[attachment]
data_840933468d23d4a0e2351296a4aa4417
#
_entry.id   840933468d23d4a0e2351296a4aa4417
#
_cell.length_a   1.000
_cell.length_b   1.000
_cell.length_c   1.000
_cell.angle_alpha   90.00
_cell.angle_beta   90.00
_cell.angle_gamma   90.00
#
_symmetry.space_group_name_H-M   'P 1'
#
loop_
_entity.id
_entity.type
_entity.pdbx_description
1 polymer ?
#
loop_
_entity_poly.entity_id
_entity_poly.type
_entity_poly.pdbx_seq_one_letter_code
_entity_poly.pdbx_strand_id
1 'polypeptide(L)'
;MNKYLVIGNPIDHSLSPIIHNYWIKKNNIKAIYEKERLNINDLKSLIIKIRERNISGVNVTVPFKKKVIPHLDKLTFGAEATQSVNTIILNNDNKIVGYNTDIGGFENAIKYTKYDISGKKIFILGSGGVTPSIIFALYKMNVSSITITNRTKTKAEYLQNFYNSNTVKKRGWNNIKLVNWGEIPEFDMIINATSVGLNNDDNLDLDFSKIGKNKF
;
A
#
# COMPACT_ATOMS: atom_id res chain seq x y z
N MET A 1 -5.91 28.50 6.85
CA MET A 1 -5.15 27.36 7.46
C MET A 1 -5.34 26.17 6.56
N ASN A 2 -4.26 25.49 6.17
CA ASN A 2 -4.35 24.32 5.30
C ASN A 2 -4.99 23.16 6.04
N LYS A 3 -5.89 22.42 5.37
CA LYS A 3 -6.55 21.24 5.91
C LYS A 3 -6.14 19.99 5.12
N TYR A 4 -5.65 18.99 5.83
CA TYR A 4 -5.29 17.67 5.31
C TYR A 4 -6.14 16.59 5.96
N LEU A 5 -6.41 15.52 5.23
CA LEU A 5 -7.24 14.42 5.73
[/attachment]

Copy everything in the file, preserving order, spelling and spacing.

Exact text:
data_840933468d23d4a0e2351296a4aa4417
#
_entry.id   840933468d23d4a0e2351296a4aa4417
#
_cell.length_a   1.000
_cell.length_b   1.000
_cell.length_c   1.000
_cell.angle_alpha   90.00
_cell.angle_beta   90.00
_cell.angle_gamma   90.00
#
_symmetry.space_group_name_H-M   'P 1'
#
loop_
_entity.id
_entity.type
_entity.pdbx_description
1 polymer ?
#
loop_
_entity_poly.entity_id
_entity_poly.type
_entity_poly.pdbx_seq_one_letter_code
_entity_poly.pdbx_strand_id
1 'polypeptide(L)'
;MNKYLVIGNPIDHSLSPIIHNYWIKKNNIKAIYEKERLNINDLKSLIIKIRERNISGVNVTVPFKKKVIPHLDKLTFGAEATQSVNTIILNNDNKIVGYNTDIGGFENAIKYTKYDISGKKIFILGSGGVTPSIIFALYKMNVSSITITNRTKTKAEYLQNFYNSNTVKKRGWNNIKLVNWGEIPEFDMIINATSVGLNNDDNLDLDFSKIGKNKF
;
A
#
# COMPACT_ATOMS: atom_id res chain seq x y z
N MET A 1 -5.91 28.50 6.85
CA MET A 1 -5.15 27.36 7.46
C MET A 1 -5.34 26.17 6.56
N ASN A 2 -4.26 25.49 6.17
CA ASN A 2 -4.35 24.32 5.30
C ASN A 2 -4.99 23.16 6.04
N LYS A 3 -5.89 22.42 5.37
CA LYS A 3 -6.55 21.24 5.91
C LYS A 3 -6.14 19.99 5.12
N TYR A 4 -5.65 18.99 5.83
CA TYR A 4 -5.29 17.67 5.31
C TYR A 4 -6.14 16.59 5.96
N LEU A 5 -6.41 15.52 5.23
CA LEU A 5 -7.24 14.42 5.73